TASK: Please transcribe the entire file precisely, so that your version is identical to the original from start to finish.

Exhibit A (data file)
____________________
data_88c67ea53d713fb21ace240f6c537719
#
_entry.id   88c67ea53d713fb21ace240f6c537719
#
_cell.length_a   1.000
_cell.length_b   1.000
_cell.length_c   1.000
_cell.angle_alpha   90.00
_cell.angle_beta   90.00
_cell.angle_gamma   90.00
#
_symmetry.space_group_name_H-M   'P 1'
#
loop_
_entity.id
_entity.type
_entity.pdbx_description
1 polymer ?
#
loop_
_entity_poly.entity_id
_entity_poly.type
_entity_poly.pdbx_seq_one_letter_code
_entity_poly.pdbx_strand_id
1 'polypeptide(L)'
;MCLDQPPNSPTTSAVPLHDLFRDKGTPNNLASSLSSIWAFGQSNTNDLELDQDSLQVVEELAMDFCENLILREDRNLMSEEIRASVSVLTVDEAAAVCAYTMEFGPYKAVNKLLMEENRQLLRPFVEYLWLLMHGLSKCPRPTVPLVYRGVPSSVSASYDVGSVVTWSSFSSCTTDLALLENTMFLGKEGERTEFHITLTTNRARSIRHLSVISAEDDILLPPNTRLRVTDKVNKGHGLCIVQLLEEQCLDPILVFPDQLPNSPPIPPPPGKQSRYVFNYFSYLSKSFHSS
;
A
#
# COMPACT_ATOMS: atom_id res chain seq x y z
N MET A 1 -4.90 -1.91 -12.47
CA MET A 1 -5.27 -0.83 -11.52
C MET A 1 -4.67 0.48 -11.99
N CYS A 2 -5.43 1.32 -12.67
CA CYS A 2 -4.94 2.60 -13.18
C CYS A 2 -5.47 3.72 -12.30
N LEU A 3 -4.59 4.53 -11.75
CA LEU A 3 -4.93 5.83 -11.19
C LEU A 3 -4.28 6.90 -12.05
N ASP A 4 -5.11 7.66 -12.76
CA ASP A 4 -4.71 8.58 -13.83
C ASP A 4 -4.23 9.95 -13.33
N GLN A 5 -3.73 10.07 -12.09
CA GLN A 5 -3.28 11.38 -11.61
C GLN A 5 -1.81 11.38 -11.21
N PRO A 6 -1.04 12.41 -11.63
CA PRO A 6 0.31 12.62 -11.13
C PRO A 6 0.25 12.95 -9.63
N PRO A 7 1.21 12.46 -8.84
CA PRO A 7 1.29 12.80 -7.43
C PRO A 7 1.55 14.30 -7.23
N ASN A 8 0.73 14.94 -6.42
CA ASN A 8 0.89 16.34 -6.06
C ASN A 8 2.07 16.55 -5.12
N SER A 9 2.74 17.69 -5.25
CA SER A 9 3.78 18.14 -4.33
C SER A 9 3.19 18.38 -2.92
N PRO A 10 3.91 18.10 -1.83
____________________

data_88c67ea53d713fb21ace240f6c537719
#
_entry.id   88c67ea53d713fb21ace240f6c537719
#
_cell.length_a   1.000
_cell.length_b   1.000
_cell.length_c   1.000
_cell.angle_alpha   90.00
_cell.angle_beta   90.00
_cell.angle_gamma   90.00
#
_symmetry.space_group_name_H-M   'P 1'
#
loop_
_entity.id
_entity.type
_entity.pdbx_description
1 polymer ?
#
loop_
_entity_poly.entity_id
_entity_poly.type
_entity_poly.pdbx_seq_one_letter_code
_entity_poly.pdbx_strand_id
1 'polypeptide(L)'
;MCLDQPPNSPTTSAVPLHDLFRDKGTPNNLASSLSSIWAFGQSNTNDLELDQDSLQVVEELAMDFCENLILREDRNLMSEEIRASVSVLTVDEAAAVCAYTMEFGPYKAVNKLLMEENRQLLRPFVEYLWLLMHGLSKCPRPTVPLVYRGVPSSVSASYDVGSVVTWSSFSSCTTDLALLENTMFLGKEGERTEFHITLTTNRARSIRHLSVISAEDDILLPPNTRLRVTDKVNKGHGLCIVQLLEEQCLDPILVFPDQLPNSPPIPPPPGKQSRYVFNYFSYLSKSFHSS
;
A
#
# COMPACT_ATOMS: atom_id res chain seq x y z
N MET A 1 -4.90 -1.91 -12.47
CA MET A 1 -5.27 -0.83 -11.52
C MET A 1 -4.67 0.48 -11.99
N CYS A 2 -5.43 1.32 -12.67
CA CYS A 2 -4.94 2.60 -13.18
C CYS A 2 -5.47 3.72 -12.30
N LEU A 3 -4.59 4.53 -11.75
CA LEU A 3 -4.93 5.83 -11.19
C LEU A 3 -4.28 6.90 -12.05
N ASP A 4 -5.11 7.66 -12.76
CA ASP A 4 -4.71 8.58 -13.83
C ASP A 4 -4.23 9.95 -13.33
N GLN A 5 -3.73 10.07 -12.09
CA GLN A 5 -3.28 11.38 -11.61
C GLN A 5 -1.81 11.38 -11.21
N PRO A 6 -1.04 12.41 -11.63
CA PRO A 6 0.31 12.62 -11.13
C PRO A 6 0.25 12.95 -9.63
N PRO A 7 1.21 12.46 -8.84
CA PRO A 7 1.29 12.80 -7.43
C PRO A 7 1.55 14.30 -7.23
N ASN A 8 0.73 14.94 -6.42
CA ASN A 8 0.89 16.34 -6.06
C ASN A 8 2.07 16.55 -5.12
N SER A 9 2.74 17.69 -5.25
CA SER A 9 3.78 18.14 -4.33
C SER A 9 3.19 18.38 -2.92
N PRO A 10 3.91 18.10 -1.83